Melenchon Poll Rise Casts New Shadow of Risk in French VoteBy and
Poll shows Melenchon at just one point below Francois Fillon
Hamon has repeatedly called on Melenchon to join forces
French left-wing candidate Jean-Luc Melenchon’s creeping gain in the polls is adding a new layer of risk to France’s election.
Although the possibility of a second round between Melenchon and the anti-immigration, anti-euro National Front’s Marine Le Pen -- candidates of the extreme left and extreme right -- is remote, his rise casts yet another shadow over what has been one of the most tumultuous and unpredictable election campaigns in recent French history.
Melenchon, who was a distant fifth in the polls until a couple of weeks ago, is now within touching distance of Francois Fillon, currently in third place. According to an Odoxa poll published by Le Point magazine Friday, Melenchon would get 16 percent of the vote in the first round on April 23, just shy of Republican candidate Fillon’s 17 percent. Emmanuel Macron and Le Pen remain the front runners, with 26 percent and 25 percent respectively.
“If Jean-Luc Melenchon’s momentum continues, one could have three or four favorites in a pocket handkerchief, within the margin of error of the polls,” said Yves-Marie Cann, political research director at polling firm Elabe. “And then there will be uncertainty.”
A potential battle of the two populists, coming after the Brexit vote in the U.K. and the election of Donald Trump in the U.S., would add to the turmoil in the markets. Although Melenchon, unlike Le Pen, hasn’t said he will take France out of the European Union, he remains hostile to Europe’s institutions and has said he wants to renegotiate treaties and reform the union.
“There is still a long way to go for Jean-Luc Melenchon, and it would take a convergence of stars for him to be in the second round,” said Adelaide Zulfikarpasic, head of pollster BVA Opinion. “A second round Marine Le Pen-Jean-Luc Melenchon is not the preferred or most-probable hypothesis but one can’t exclude it.”
With just three weeks before the first round, Melenchon is gaining ground. According to an Ifop poll published on Sunday by Journal du Dimanche , 44 percent of the French believe he is the best candidate to embody the values of the left versus 31 percent for Socialist Party candidate Benoit Hamon, who has been steadily sliding in the surveys. The same poll shows 46 percent of people think Melenchon has the stature to be president.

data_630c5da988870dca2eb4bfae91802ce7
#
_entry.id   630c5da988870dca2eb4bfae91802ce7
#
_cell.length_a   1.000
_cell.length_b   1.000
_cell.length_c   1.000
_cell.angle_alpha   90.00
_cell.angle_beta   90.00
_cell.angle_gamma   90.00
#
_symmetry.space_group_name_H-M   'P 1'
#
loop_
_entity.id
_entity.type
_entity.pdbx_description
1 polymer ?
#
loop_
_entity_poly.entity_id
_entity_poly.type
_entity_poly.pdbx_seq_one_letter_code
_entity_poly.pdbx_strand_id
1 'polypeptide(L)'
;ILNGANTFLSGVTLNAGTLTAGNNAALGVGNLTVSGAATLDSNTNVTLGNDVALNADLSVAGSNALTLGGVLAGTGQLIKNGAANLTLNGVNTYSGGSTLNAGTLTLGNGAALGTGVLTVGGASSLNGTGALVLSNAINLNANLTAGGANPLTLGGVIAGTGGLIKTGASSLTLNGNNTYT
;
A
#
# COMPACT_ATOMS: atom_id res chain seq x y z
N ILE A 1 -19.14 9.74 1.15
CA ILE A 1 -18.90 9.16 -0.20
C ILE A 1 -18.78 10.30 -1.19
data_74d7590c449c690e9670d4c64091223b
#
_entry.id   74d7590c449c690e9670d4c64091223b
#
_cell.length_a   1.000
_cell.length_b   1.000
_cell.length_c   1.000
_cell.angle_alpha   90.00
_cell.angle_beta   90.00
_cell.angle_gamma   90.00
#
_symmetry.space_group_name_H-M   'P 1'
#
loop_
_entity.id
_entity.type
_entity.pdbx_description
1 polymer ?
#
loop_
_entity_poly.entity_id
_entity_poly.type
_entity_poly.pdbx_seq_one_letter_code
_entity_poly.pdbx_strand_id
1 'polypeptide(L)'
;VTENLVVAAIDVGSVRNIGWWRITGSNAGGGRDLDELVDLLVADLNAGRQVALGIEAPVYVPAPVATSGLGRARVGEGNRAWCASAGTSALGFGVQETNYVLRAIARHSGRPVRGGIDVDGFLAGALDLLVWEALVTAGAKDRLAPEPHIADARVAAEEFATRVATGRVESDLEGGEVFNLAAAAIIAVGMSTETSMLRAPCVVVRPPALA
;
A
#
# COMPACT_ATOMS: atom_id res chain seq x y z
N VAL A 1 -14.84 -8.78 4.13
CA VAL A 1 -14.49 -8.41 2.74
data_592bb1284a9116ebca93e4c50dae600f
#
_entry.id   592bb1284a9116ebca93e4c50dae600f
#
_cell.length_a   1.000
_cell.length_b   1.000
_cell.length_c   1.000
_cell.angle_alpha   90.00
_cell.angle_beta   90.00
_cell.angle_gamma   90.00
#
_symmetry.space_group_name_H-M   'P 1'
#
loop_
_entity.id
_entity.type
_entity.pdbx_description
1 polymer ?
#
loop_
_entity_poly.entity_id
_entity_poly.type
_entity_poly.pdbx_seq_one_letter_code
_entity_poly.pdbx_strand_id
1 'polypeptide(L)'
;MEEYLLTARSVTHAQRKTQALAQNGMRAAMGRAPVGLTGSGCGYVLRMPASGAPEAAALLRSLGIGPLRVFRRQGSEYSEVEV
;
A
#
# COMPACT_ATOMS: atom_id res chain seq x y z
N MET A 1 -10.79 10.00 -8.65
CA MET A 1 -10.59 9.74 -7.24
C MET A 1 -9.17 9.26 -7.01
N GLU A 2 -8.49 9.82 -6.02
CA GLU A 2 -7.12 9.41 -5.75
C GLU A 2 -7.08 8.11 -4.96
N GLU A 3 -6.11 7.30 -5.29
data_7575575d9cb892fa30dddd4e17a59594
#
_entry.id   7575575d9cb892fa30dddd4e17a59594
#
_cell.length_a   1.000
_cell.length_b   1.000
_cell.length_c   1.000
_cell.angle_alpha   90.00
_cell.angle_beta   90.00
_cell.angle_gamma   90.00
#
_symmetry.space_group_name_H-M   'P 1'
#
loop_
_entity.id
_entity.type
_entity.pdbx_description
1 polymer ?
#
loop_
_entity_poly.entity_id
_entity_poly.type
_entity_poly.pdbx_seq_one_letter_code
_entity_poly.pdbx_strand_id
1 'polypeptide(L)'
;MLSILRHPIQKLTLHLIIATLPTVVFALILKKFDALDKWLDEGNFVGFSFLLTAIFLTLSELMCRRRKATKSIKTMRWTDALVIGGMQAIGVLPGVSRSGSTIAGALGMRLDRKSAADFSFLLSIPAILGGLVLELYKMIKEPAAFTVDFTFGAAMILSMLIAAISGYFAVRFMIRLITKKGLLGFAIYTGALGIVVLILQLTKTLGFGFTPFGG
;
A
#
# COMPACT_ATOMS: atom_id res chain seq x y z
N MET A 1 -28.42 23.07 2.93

Melenchon has refused to join forces with Hamon even though an arithmetic addition of their poll numbers would put the left in the second round of the vote, saying, "my challenge is not to bring together the left; it is to bring together the people."
The oldest of the main candidates, Melenchon, 65, is on his second run for president and has a loyal base attracted by his uncompromising positions against globalism and Western militarism. He was a member of the Socialist Party and even a government minister before quitting the party over what he saw as its pro-business policies.
In his campaign program, Melenchon says he’d put in place a 100 billion-euro ($107 billion) stimulus package to help tackle poverty, improve public services and protect the environment. He plans 173 billion euros of extra state expenses that he says will generate 190 billion euros of additional revenue, boost growth by more than 2 percentage points from 2018 and create more than 3 million jobs.
Among his populist measures are a plan to raise France’s minimum wage by 15 percent and lower retirement age to 60 years with full pension. He also plans to add 200,000 units of public housing a year. He expects his program to increase public debt as a share of gross domestic product to 95.8 percent, with a plan to reduce it to 87 percent in 2022.
“The left that votes for Melenchon is the left that isn’t interested in governing,” said Family Minister Laurence Rossignol, who’s backing Hamon. “Behind Melenchon is a left that thinks you have to mark out positions and create a power base for tomorrow, a left that’s already planning to be in the opposition,” she said on RTL Radio.
Nothing annoys Melenchon more than being told he shares many positions with Le Pen. While they both reject EU institutions and free trade, and favor closer ties with Russia’s Vladimir Putin, they differ greatly on issues of immigration and policing.
“Her program will never be applied,” Melenchon said at his meeting on Sunday. “A chair, a table or a bench will be elected before she is.”
Chances are any gains in his poll numbers are likely to come from her supporters because he can lure back former voters of the left who were tempted by the National Front, and not from Socialist candidate Hamon, Elabe’s Cann said.
— With assistance by Gregory Viscusi